The pope wanted paintings of the 12 Apostles.  Michelangelo dismissed the idea as a “poor thing”.  Thank heavens for his courage and ‘artistic licence and integrity’ or we would not have the most amazing works in the history of Western art.  Instead what Michelangelo painted were stories from the Book of Genesis – from the Creation to the story of Noah.

This phase of Michelangelo’s work included the incomparable and stunningly daring fresco, the Creation of Adam.  Michelangelo’s portrayal of God as a muscular figure with long white hair and big white beard is the one many of us, today, picture him to be.  In earlier works God was represented only as a hand reaching down through the clouds.

The near touching of God and Adam’s hands is one of the most replicated, parodied and iconic images of the world.  It also goes against the common perception of God breathing life into Adam.  Michelangelo also shows Adam with a ‘navel.’  Other departures are the serpent in Eden depicted with a woman’s head; the forbidden fruit is a fig and not the commonly accepted ‘apple.’

To paint the ceiling of the Sistine Chapel Michelangelo built his own platform, extending over half the chapel area.  It allowed him to stand upright (Sorry! He did not paint it on his back).  However, it denied him the possibility of viewing his work from the floor.  Despite that he painted huge scale figures from a distance of only a few inches.

Twenty-eight years later Michelangelo was back.  This time it was Pope Clement VII who commissioned him.  Shortly after Pope Clement died and was succeed by Pope Paul III who pushed the artist to quickly finish the fresco.  In this phase Michelangelo painted the Last Judgment on the altar wall – the largest fresco of the century.  He started work in 1535 and finished it in 1541.

Winding staircase in the Sistine ChapelEven if Michelangelo had not created what he did in the Sistine Chapel, it would still be a room filled with an extraordinary collection of masterpieces.  From this single room emanates more creativity, beauty and inspiration (artistic and religious) than any other collection of art anywhere.

Despite its amazing fame there is nothing outstanding about the Sistine Chapel’s architectural features.  Its dimensions are based on that of the Temple of Solomon as detailed in the Old Testament.  It is 40.93 metres long, 13.41 metres wide and 20.70 metres high.  The roof is barrel-vaulted.  The exterior is a remarkably bare brick-walled edifice with no ostentatious embellishments, sculptures or carvings.  There is no grand entrance door.  Entrance to the Sistine Chapel can only be made from within the Papal Palace.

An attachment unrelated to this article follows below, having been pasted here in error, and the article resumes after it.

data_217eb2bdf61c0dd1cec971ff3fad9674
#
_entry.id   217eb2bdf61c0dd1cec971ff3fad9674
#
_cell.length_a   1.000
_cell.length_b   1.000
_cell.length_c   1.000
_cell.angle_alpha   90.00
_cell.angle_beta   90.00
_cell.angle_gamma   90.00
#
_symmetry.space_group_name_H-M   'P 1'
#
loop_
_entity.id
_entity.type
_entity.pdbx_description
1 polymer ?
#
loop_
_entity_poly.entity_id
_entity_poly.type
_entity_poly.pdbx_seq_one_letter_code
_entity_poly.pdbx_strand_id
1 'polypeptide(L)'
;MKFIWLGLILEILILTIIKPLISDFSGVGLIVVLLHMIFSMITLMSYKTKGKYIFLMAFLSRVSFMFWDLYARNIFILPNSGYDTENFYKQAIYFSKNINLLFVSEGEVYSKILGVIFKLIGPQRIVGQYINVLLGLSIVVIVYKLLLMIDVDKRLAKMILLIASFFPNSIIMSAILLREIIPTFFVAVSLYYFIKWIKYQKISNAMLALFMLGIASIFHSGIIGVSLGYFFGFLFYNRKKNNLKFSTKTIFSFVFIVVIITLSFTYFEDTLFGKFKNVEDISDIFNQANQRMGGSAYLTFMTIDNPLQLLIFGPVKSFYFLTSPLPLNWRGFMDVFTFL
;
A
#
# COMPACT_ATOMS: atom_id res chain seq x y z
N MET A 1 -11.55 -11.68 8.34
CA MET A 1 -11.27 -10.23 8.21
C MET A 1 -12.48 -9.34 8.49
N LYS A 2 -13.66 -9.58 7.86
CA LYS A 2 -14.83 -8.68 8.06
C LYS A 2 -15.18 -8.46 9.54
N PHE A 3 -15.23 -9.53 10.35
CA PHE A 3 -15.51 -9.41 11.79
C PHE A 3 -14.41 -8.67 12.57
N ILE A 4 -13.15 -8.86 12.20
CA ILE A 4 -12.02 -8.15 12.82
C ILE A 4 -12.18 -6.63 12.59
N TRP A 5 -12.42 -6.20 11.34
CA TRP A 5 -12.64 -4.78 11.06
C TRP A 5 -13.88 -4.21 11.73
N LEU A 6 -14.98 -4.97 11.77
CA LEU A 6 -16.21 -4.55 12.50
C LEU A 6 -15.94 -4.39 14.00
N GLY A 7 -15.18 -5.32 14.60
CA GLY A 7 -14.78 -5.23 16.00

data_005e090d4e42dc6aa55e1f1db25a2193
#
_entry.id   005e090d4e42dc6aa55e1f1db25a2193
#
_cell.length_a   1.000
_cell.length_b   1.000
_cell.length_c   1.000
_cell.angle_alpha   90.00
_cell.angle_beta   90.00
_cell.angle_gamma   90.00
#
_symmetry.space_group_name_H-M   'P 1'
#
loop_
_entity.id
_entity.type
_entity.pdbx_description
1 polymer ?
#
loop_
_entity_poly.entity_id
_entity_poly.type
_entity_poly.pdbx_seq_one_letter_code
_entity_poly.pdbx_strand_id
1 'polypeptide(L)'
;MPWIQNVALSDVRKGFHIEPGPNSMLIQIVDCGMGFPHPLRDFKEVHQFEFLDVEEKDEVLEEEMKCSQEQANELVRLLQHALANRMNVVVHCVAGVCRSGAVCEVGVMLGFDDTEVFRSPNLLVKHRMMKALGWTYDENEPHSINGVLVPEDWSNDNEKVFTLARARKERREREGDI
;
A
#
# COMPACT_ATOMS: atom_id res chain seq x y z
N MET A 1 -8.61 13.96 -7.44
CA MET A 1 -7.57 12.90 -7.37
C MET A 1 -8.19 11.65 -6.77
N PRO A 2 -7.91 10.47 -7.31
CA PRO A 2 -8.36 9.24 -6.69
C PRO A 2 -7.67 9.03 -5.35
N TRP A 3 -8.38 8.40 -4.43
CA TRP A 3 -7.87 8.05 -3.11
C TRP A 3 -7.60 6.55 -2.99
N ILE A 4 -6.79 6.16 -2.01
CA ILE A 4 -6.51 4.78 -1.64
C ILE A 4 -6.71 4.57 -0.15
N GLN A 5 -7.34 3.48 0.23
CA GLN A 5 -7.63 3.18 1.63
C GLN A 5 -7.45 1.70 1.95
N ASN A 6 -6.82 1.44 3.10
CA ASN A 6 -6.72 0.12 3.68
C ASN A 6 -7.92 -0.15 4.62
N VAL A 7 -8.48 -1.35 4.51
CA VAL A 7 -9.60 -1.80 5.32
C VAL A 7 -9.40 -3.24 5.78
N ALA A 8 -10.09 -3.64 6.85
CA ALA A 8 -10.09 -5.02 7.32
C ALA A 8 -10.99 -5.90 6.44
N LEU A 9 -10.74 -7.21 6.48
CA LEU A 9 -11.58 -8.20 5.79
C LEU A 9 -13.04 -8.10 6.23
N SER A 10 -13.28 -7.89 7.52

Visitors today are blessed because what they view is the restored and cleaned frescos, which took about 30 (1965 to 1994) years to accomplish.

Share and Enjoy

  • Facebook
  • Twitter
  • Delicious
  • LinkedIn
  • StumbleUpon
  • Add to favorites
  • Email
  • RSS

Fascinating Facts about the Colosseum (Rome)

1

The Colosseum
Iconic!  Magnificent!  The Symbol of Rome!  The Greatest Roman Architectural Work!

These and many more adjectives and praises have been poured upon the glorious ruins of stone and cement that sit in the heart of modern Rome. It is one of the most visited monuments in the world. Any and every movie that features the city has to have a shot of the Colosseum in it!

Here are some interesting facts about the Colosseum that you may or may not know.

•    It stands just east of the Roman Forum

•    It was commissioned around A.D. 70-72 by Emperor Vespasian of the Flavian dynasty as a gift to the Roman people

•    It was built on the site of Nero’s Golden Palace. An enormous complex that Nero had built for himself after a great fire ripped through Rome in A.D. 64

•    Nero also built a statue of himself – the Colossus. This gigantic statue gave the building its current name.

•    It took only about 8 years to build; a relatively quick time period for such a grand project

•    Officially opened in A.D. 80 by Vespasian's son Titus

•    Was officially known as the Flavian Amphitheatre

•    The opening ceremony went on for 100 days with games, including gladiatorial combats and wild animal fights

•    During the course of the inauguration some 9,000 wild animals were killed.

•    What stands today is only a third of the original structure

•    It measures about 620 by 513 feet (190 by 155 meters) and is a freestanding stone and concrete structure.  It stands more than 48 meters (159 ft) in height

•    The great amphitheatre covers 6 acres

•    It was clad in marble

•    There were 160 larger-than-life statues in the arches on the upper floors

•    The Colosseum was the largest amphitheatre in the Roman world

•    Unlike previous and other amphitheatres it was not dug into hillsides for support

•    It has four stories – above ground – with 80 arched entrances supported by semi-circular columns

•    The columns on each storey are different in style.  The lowest were the simple Doric columns. Above them were columns of the Ionic form and topped by the intricate and beautiful Corinthian style

•    The Arch of Constantine was built in A.D. 315 near the main entrance

•    At its peak usage the Colosseum could seat more than 50,000 people – must have been quite a squeeze!

•    The upper story contained seating for lower classes and women

•    The lowest story was preserved for prominent citizens.

•    Below ground were rooms with mechanical devices and cages containing wild animals. The cages could be hoisted, enabling the animals to appear in the middle of the arena

•    The area beneath the Colosseum was called the Hypogeum (meaning underground). It had a two-level subterranean network of tunnels and 32 animal pens. It had 80 vertical shafts which provided instant access to the arena for animals and scenery.